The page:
The Tootsie star admits he had been putting off the idea of stepping behind the camera for years, but he knew he'd have no problems re-energising his cast when he made his debut - thanks to lessons learned.
He explains, "Mike Nichols... said to me one day when I was a little tired, he took me aside and he said, 'This is the only time you're ever gonna have the chance to do this scene, and it's gonna be up there for the rest of your life so feel like you've given it more than your all.'"
Hoffman put the lesson to good use when Dame Maggie Smith, who portrays an ageing former opera star in Quartet, was struggling to understand one particular scene - he asked the veteran Brit to channel her inner diva.
He reveals, "I sent the crew out, sat her down and we had a long talk. I believe all good work has to be autobiographical so I said, 'Maggie, this is not a character, this is you.' We're both in our 70s and I want to know what that feels like for you... I'd found an interview she'd given, talking about being ill, getting old and her view of the future. I got her to say some of those same quotes in the film."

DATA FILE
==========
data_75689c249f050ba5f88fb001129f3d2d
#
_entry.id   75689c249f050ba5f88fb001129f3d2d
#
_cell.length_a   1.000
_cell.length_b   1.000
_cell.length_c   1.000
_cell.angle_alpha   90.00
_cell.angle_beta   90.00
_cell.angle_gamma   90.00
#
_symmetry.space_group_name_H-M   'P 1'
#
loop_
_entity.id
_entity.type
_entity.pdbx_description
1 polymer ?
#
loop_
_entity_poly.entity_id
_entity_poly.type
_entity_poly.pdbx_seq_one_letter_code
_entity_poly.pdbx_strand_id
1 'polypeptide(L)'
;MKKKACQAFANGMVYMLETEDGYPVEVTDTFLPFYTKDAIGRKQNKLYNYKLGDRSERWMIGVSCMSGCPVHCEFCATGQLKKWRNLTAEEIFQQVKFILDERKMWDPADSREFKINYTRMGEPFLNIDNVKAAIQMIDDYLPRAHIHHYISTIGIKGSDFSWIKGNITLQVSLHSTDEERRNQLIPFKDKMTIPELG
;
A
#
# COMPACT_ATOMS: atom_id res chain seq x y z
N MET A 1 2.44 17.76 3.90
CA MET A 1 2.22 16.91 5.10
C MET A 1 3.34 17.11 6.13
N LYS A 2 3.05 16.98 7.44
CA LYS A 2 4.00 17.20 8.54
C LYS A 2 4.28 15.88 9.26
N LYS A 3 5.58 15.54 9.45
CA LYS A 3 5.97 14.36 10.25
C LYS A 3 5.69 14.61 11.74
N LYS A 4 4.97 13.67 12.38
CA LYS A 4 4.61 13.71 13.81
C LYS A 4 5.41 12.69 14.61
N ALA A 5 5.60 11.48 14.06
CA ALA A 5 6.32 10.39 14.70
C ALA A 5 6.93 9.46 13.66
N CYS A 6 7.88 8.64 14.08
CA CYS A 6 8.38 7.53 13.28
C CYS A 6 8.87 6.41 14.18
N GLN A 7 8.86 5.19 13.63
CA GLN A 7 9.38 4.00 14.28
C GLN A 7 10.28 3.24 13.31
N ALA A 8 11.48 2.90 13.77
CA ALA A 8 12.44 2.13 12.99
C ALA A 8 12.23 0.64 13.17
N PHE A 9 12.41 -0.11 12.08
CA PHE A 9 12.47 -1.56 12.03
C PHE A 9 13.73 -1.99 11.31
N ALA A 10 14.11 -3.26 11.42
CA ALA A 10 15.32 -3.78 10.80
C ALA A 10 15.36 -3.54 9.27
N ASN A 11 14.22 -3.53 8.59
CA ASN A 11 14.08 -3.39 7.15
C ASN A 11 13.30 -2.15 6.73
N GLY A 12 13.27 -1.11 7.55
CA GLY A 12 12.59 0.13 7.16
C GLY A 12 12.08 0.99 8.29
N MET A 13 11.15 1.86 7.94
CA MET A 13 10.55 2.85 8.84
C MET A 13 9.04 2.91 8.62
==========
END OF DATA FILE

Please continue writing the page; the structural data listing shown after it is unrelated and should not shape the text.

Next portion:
But it wasn't just Nichols' style of directing that Hoffman was inspired by - he was determined to create an amiable atmosphere on the shoot so his cast and crew would feel just as comfortable as he did on Barry Levinson's Rain Man set in 1988.
He adds, "Everyday we went to work, he (Levinson) would be sitting in a chair telling a story and (the crew) would say, 'We're ready'. He'd say, 'I'm not done with my story,' and would finish his story (first). He created an amiability and relaxation (on set)...
"I've been doing it (acting) for 45 years and I never understood... The idea is to feel loose and to feel like you're not shooting, you're rehearsing, basically."
Thomas Berger, the renowned US author best known for his novel Little Big Man - later adapted into a movie starring Dustin Hoffman - has...